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US oil industry calls for end to export ban

– American oil companies have not been allowed to export crude for 40 years, but the industry wants to change that, even though the U.S. still consumes far more oil than it produces.

A surprising surge in domestic production of light, sweet crude – a particular type of oil that foreign refiners covet – has triggered growing calls to lift the restrictions, which were put in place after the Arab oil embargo of 1973.

But the idea is touching a nerve that remains raw four decades after oil shortages crippled the economy and led to the law that banned crude exports without a special license.

“For 40 years, energy policy has been shaped by that experience of the 1970s,” says Daniel Yergin, energy historian, author and vice chairman of the research and analysis firm IHS. “But we are in a different world. Neither our logistics nor our thinking has caught up with the dramatic changes in North America.”

Skeptics worry that lifting the restrictions would lead to higher gasoline prices and decreased energy security. Economists and analysts argue that it would have little or no effect on prices, largely because the U.S. already exports record amounts of gasoline and diesel, which are not restricted.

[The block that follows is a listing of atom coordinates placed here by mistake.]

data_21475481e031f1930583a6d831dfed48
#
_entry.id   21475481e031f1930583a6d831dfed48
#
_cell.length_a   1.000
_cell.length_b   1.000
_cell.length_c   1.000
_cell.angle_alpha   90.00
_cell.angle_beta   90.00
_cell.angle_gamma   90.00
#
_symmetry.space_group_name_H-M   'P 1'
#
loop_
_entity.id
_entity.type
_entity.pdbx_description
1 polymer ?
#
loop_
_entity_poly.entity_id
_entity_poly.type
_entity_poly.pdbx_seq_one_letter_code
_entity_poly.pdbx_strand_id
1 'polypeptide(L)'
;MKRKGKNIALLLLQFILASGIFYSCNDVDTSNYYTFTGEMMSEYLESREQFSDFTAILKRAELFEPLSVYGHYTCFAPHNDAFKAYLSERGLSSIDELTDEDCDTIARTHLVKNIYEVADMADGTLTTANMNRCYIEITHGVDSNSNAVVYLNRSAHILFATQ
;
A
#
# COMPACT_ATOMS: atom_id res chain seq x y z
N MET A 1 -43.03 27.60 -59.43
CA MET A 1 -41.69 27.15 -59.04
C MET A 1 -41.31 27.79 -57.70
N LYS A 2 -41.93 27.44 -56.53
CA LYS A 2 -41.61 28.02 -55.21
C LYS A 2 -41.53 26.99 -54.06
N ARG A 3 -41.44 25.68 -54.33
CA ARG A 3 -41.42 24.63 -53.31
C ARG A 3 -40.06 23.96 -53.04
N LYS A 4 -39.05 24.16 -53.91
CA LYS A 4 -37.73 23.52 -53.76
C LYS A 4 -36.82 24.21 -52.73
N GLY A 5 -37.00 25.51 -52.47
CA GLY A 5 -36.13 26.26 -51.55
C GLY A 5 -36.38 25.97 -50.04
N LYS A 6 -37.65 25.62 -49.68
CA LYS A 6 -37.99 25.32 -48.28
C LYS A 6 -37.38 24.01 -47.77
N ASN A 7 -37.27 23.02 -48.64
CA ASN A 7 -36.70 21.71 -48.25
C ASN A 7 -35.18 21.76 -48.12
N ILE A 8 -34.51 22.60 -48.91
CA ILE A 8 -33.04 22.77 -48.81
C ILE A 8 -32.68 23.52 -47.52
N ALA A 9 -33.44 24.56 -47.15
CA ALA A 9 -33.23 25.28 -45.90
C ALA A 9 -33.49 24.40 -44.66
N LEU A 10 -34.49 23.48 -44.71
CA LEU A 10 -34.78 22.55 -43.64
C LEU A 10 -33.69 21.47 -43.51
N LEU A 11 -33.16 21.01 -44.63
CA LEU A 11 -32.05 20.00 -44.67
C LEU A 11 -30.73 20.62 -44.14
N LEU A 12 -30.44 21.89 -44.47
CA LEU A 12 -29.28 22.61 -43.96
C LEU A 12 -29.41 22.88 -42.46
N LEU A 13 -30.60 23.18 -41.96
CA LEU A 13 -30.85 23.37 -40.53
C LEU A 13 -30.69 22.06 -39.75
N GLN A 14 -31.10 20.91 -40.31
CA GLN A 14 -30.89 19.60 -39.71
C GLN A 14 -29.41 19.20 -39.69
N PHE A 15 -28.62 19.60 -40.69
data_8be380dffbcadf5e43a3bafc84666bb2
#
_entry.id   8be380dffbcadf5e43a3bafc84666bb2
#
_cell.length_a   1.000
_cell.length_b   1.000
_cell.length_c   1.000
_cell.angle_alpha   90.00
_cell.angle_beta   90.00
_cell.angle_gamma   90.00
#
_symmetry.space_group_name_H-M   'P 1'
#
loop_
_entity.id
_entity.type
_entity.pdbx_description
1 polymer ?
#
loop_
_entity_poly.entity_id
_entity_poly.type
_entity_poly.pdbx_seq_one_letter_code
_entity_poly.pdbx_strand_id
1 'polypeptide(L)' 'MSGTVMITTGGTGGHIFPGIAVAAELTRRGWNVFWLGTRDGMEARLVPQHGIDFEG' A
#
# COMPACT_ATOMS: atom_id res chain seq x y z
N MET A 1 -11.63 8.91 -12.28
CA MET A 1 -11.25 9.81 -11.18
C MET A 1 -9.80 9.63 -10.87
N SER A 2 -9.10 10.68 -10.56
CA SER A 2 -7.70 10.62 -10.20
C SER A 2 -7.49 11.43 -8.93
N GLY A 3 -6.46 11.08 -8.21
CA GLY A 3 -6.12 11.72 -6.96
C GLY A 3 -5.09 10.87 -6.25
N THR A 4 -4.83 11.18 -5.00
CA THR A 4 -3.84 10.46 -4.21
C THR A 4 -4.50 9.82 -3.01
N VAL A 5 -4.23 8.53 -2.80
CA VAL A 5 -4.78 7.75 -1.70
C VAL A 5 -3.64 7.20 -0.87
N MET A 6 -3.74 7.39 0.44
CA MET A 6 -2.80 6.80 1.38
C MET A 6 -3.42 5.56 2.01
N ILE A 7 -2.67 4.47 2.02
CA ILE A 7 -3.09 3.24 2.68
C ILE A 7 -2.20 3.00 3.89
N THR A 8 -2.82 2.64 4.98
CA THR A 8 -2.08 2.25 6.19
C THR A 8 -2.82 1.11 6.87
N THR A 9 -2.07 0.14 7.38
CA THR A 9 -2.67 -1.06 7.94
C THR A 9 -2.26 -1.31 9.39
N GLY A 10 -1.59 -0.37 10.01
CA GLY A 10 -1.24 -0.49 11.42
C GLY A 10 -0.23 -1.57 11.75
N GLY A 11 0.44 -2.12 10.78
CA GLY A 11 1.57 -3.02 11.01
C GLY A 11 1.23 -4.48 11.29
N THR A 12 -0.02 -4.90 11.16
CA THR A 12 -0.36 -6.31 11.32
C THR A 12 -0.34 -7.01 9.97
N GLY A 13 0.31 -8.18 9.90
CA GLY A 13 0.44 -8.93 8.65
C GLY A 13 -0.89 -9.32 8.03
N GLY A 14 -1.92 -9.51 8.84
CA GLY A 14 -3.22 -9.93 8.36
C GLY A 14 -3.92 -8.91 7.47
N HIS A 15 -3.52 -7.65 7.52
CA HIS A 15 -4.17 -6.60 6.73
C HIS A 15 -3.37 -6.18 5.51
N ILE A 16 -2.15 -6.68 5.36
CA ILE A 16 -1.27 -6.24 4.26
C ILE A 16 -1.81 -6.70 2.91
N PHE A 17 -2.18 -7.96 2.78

Some experts say allowing crude exports could actually improve energy security by encouraging more domestic production.

Major oil companies such as Exxon Mobil and ConocoPhillips, along with the American Petroleum Institute, an oil and gas lobbying group, are the biggest proponents of ending the ban. On Tuesday, Alaska Sen. Lisa Murkowski released a paper on energy exports describing the nation’s export laws as “antiquated” and urging President Barack Obama and the Senate to allow crude exports. Late last year, Energy Secretary Ernest Moniz suggested at an industry gathering that it may be time to revisit export laws.

But easing the restrictions will be politically difficult, especially in an election year. In a recent letter to Obama, New Jersey Sen. Robert Menendez made an argument that is likely to resonate with voters: “Crude oil that is produced in the U.S. should be used to lower prices here at home, not sent to the other side of the world.”

Environmental groups have worries, too, mainly that by allowing U.S. companies to export crude to get higher prices, producers will be able to afford to go after oil deposits that require more elaborate, more environmentally damaging techniques.

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